THE NUMBER of police officers in Greater Manchester increased for the first time in nearly a decade this week.

GMP eagerly welcomed 125 new recruits to the force this week, including 50 officers funded by an increase in council tax.

It is the first time in ten years that the force has seen officer numbers increase.

From their previous backgrounds across the world of work, the new recruits will be bringing a variety of experiences and expertise to GMP.

Chief Constable Ian Hopkins said: “I am delighted to welcome the new officers to GMP.

“The 50 that have been funded through the precept increase are particularly welcome as this is the first time we have had a growth in officer numbers since 2010.

“The Force faces continued financial challenges and I appreciate that the increase in the policing element of the precept is challenging for many across Greater Manchester.

“But it is vital for us in trying to maintain policing services across the Force area.”

The new recruits have been funded by an increase in the policing precept which was announced by the Mayor of Greater Manchester, Andy Burnham, in January.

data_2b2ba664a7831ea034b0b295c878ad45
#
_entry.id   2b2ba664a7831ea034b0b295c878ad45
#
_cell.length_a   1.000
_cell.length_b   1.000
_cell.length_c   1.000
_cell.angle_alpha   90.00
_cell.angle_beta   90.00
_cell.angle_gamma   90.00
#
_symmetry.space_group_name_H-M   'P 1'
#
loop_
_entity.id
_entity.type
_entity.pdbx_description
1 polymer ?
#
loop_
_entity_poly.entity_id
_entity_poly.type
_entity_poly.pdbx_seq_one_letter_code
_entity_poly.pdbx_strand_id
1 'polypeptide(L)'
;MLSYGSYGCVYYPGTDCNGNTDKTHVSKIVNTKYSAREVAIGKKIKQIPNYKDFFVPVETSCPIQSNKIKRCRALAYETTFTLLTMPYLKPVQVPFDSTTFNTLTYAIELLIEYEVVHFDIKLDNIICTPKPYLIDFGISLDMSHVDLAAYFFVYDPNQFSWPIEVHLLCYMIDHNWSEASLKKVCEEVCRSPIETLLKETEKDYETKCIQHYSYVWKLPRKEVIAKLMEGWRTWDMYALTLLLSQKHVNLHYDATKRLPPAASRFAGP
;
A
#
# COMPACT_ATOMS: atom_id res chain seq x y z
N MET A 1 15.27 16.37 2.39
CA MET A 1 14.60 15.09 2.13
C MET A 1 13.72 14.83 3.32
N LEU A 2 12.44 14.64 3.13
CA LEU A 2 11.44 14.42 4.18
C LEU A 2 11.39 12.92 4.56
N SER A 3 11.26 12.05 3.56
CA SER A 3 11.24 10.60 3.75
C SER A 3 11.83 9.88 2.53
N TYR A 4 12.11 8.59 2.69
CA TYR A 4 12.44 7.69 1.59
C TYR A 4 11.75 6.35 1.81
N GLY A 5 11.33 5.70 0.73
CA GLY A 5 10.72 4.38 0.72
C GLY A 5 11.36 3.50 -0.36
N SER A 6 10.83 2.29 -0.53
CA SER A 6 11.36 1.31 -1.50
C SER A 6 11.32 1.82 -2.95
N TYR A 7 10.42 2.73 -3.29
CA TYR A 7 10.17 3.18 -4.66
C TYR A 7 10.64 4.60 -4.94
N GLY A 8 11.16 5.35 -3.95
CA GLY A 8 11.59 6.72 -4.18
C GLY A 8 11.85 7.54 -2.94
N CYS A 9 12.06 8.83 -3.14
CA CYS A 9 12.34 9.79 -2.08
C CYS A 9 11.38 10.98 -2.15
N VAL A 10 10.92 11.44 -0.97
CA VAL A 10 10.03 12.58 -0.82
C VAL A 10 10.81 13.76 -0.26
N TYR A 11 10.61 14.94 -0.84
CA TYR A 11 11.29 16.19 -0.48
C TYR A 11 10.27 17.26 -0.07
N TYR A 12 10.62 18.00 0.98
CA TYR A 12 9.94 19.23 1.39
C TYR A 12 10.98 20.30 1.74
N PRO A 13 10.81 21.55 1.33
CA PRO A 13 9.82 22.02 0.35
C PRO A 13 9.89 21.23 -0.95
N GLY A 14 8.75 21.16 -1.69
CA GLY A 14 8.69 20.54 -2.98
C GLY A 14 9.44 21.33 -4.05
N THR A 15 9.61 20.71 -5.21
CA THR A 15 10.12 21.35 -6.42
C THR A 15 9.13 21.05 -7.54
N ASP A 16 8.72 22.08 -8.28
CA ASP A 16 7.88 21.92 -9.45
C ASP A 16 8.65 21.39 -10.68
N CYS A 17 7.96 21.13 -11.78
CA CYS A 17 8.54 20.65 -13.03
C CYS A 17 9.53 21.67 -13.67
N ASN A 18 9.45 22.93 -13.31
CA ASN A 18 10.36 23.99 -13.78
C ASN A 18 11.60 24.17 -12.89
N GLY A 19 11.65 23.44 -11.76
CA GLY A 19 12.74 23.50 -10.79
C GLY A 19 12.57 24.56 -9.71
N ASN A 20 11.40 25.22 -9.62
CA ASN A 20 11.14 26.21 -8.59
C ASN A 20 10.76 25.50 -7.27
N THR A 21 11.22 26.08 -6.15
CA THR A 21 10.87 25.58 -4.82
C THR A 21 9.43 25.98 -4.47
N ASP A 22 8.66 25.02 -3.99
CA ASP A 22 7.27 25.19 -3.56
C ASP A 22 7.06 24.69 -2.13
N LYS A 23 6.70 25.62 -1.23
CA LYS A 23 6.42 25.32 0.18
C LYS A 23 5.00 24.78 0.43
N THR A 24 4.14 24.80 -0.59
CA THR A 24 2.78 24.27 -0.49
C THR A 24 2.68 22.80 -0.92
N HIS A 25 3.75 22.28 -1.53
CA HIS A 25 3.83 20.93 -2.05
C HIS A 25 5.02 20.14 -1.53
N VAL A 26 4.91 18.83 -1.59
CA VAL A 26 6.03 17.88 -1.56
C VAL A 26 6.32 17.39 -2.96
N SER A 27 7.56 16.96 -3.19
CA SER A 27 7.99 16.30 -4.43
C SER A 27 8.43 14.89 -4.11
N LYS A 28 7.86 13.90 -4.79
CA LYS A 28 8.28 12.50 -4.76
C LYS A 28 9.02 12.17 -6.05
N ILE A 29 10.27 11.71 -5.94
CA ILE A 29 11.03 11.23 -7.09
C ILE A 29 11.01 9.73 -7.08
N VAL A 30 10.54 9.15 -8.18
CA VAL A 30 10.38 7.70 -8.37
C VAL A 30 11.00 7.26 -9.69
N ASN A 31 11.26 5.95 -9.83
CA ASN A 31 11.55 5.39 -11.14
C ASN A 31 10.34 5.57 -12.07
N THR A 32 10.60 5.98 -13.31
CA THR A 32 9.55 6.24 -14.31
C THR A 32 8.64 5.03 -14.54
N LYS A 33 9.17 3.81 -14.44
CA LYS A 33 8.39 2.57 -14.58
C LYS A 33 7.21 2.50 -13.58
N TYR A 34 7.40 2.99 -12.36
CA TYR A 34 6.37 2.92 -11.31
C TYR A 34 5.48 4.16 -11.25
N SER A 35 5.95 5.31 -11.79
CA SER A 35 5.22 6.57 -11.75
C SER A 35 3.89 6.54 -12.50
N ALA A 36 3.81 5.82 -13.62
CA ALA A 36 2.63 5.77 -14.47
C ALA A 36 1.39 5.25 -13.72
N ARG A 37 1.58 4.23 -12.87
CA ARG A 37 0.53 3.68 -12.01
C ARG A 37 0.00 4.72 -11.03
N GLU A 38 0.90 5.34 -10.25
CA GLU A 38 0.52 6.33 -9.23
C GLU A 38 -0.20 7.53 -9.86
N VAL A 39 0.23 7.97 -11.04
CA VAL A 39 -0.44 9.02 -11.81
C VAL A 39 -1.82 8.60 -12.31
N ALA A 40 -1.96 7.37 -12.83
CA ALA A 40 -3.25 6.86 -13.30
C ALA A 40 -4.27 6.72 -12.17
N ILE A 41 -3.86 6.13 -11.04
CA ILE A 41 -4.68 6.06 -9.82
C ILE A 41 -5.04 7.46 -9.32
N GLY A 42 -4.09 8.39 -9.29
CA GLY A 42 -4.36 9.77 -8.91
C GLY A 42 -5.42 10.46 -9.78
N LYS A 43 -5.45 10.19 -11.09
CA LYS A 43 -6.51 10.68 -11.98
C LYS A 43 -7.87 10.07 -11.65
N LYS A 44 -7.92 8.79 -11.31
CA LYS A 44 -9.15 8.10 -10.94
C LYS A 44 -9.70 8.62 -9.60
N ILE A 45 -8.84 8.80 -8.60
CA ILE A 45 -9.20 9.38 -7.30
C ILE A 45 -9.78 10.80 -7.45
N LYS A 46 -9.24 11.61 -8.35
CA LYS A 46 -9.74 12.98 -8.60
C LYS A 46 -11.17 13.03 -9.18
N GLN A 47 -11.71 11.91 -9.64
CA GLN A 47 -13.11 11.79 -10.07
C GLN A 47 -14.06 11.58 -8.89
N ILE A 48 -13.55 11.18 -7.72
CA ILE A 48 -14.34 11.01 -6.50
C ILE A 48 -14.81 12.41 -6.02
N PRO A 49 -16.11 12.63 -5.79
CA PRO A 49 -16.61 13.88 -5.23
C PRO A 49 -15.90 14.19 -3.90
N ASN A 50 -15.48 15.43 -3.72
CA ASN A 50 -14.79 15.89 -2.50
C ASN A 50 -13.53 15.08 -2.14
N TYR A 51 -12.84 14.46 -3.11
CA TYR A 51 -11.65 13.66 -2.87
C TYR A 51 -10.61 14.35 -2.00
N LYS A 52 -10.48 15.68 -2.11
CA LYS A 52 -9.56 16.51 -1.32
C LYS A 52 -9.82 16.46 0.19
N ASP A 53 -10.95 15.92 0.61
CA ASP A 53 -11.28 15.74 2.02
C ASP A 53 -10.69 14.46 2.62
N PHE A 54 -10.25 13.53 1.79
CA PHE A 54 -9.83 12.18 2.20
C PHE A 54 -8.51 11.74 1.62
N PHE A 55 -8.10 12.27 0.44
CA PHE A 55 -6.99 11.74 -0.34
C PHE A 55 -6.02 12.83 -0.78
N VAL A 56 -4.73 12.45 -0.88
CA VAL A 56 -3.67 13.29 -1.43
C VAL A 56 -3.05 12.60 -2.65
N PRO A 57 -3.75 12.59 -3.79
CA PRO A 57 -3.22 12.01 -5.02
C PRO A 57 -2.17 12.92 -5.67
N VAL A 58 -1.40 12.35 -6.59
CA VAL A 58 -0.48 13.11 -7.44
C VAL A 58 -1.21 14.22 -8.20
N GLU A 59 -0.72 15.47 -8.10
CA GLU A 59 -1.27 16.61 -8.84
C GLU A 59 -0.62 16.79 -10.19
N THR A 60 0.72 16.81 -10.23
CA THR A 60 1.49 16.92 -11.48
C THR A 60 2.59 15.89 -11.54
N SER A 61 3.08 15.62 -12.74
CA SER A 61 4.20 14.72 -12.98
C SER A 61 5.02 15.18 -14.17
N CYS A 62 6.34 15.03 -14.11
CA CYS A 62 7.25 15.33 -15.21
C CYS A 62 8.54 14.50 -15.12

Deputy Mayor for Policing and Crime Beverley Hughes said: “The additional money raised through the policing council tax has enabled us to provide a much-needed boost to neighbourhood police officers.

“It comes at a time when demand is at an all-time high, as they deal with ever more serious cases with a level of complexity we could not have predicted even a few years ago.”

Mayor of Greater Manchester Andy Burnham proposed a rise in the police element of council tax earlier this year, to fund additional neighbourhood policing across Greater Manchester.

All the new recruits are described as having “experience, talent and a passion” for policing communities in Greater Manchester.

The new officers will also reflect the diverse communities of Greater Manchester, which is something GMP are striving to improve.

Officers will be officially sworn into their roles at a formal ceremony at Manchester Grammar School, where they will be affirmed by GMP Chief Constable Ian Hopkins.

The new recruits will complete a two-year probation period which includes classroom-based learning and a year of active patrolling on the region’s streets.

During this period, they will have the same roles and responsibilities as regular officers, including the power of arrest.